Monday, September 12, 2011

Dreams of the Human Being

«Dreams can’t die, but they belong to the night».

This is the most thoroughly radical book I’ve ever read, and I’ve read quite a few. I would say, until anybody convinces me otherwise that it is the most radical novel ever written. I know others have compared it to the Monkey Wrench Gang by Edward Abbey, but that one doesn’t quite measure up, either.

Dreams Belong to the Night by Amos Keppler is a novel all true activists & radicals should read.

Everybody should read it, because very important issues are discussed there, but those that truly want to change society should definitely read it. It’s a book for advanced rebels, about rebellion in the true sense of the word.

In most stories about rebellion I’ve read and movies I’ve watched people stumble into it. They don’t have true awareness of their situation or the subjects involved. In short, they’re usually described as weak-minded idiots, which is clearly a part of the ongoing deception.

The people in the revolutionary movement the Green Rose make deliberate decisions to break away, to go to war against society. This is a kind of book I’ve wanted to read for a long time.

It’s a great story and well written, very intense and engaging. You can’t help caring about the characters and their issues.

Do we feel anything anymore? Is there any humanity left in us? Are we alive or no more than organic machines fit for the slaughter?

The book follows a group of beyond radical activists, from their first, initial conflict with the oppressive society to the beyond powerful, explosive peak. To say it is a great ride doesn’t feel in any way adequate.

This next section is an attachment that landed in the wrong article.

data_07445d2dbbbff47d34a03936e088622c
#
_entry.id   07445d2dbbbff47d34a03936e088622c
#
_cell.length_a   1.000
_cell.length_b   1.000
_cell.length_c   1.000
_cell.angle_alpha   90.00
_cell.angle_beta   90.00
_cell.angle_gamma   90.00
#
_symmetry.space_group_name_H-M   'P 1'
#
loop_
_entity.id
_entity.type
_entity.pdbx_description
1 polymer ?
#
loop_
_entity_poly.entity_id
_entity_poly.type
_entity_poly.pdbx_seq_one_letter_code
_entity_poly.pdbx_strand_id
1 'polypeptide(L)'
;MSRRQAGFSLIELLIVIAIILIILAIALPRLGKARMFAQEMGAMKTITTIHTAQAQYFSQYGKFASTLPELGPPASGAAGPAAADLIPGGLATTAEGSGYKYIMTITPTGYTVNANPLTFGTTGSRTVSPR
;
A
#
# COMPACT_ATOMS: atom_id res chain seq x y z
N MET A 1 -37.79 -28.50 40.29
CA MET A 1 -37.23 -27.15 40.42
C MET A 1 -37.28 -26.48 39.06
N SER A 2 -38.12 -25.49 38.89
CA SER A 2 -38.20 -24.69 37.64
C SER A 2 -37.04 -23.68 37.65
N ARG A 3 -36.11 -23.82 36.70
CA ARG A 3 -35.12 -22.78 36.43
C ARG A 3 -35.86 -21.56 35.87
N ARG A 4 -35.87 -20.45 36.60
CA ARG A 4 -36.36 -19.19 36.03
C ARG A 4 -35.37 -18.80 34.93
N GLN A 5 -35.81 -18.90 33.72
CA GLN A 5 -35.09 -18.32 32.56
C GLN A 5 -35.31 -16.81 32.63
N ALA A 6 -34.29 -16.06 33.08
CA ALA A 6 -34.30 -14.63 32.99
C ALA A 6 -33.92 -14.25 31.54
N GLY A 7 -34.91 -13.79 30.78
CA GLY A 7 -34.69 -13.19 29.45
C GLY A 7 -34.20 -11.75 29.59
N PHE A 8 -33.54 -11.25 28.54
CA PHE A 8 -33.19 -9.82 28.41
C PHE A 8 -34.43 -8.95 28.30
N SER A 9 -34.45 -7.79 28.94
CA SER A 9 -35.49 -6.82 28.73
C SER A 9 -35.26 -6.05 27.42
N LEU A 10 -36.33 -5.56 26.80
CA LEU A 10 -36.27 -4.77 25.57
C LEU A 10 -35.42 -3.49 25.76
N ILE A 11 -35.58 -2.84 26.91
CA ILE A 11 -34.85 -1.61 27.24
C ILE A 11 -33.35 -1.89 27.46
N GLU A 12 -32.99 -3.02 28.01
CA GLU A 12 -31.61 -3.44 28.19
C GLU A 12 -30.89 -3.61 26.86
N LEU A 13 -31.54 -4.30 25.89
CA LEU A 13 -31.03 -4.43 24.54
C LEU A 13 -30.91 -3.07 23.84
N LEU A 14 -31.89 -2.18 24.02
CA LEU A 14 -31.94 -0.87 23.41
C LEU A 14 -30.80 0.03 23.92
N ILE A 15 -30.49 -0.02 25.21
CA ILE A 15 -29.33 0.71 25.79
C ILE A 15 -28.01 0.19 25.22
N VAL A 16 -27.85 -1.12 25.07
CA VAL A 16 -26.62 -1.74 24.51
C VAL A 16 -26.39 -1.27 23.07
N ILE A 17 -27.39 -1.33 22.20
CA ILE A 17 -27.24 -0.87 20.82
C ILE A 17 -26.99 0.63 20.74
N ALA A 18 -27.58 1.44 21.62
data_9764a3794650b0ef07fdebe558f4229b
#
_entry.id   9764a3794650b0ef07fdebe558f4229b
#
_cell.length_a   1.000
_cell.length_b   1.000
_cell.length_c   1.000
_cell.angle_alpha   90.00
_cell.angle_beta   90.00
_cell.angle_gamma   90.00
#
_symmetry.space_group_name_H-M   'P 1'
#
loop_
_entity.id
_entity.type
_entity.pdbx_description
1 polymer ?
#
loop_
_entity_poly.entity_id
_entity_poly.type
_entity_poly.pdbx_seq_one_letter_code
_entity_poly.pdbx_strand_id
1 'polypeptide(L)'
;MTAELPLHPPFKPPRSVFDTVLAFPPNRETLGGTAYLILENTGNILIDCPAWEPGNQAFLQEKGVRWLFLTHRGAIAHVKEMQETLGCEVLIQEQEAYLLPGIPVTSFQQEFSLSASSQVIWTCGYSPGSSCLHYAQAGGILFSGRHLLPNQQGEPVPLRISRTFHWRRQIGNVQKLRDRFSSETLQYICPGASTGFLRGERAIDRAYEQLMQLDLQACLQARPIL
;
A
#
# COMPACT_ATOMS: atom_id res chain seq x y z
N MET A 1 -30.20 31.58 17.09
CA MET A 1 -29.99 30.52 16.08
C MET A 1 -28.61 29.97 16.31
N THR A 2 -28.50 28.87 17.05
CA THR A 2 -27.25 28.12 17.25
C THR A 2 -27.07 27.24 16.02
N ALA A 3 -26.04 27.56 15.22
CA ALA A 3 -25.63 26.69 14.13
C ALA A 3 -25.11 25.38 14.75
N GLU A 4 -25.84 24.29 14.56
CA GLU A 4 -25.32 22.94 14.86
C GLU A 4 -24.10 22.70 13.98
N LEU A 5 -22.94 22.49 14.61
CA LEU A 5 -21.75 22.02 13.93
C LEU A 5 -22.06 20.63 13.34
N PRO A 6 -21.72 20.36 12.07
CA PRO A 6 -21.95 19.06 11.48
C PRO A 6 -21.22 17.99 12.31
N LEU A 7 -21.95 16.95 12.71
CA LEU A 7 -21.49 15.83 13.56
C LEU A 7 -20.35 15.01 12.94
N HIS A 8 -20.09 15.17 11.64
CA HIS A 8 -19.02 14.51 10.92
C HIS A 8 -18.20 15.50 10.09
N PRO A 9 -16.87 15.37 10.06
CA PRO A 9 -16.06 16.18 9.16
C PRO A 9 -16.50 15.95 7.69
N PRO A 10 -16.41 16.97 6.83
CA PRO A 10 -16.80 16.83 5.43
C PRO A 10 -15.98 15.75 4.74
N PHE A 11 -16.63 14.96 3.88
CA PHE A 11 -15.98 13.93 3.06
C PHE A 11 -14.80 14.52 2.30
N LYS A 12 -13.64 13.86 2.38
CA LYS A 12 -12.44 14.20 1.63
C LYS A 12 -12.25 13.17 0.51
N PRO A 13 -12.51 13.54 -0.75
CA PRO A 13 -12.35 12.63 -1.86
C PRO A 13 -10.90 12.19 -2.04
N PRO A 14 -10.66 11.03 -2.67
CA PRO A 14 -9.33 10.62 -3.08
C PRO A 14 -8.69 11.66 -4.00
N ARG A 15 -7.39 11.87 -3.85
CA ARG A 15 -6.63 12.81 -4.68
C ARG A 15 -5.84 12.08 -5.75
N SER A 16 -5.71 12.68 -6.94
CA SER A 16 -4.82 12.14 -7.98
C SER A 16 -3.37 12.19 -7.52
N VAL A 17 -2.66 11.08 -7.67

I enjoy the pace, enjoy the slow-moving train of the story, how it’s slowly picking up speed and momentum, how the characters and the story itself are dominating the stage.

One thing among many I find great about this book is the casual way it portrays homosexuals. This isn’t a story about homosexual or bisexual activism, though, which is perfectly all right. The three, of about a dozen main characters are described as people, pure and simple, which is rare. I have personally struggled with society’s distorted view of bisexuality throughout my teens and feel this is one of the few books I’ve read without prejudice on the subject.

All in all, many controversial or perceived controversial subjects are touched upon and the story doesn’t shy away from asking any important question or challenging any grave imposition modern humans is subjected to. Yes, this is a book of books.

I can’t help fearing it will be overlooked, like so many great stories are in this day and age.

It will most certainly be condemned if it ever sees the light of day of public and official opinion. In case you’re wondering: that’s a strength, not a weakness.

It should be acknowledged, should become a part of humanity’s public consciousness, because in a way it already is. Dreams Belong to the Night is an underground publication to end all underground publications, roaming the subconscious web of humanity like an intense fire burning in the gray, sordid light that is the modern existence.

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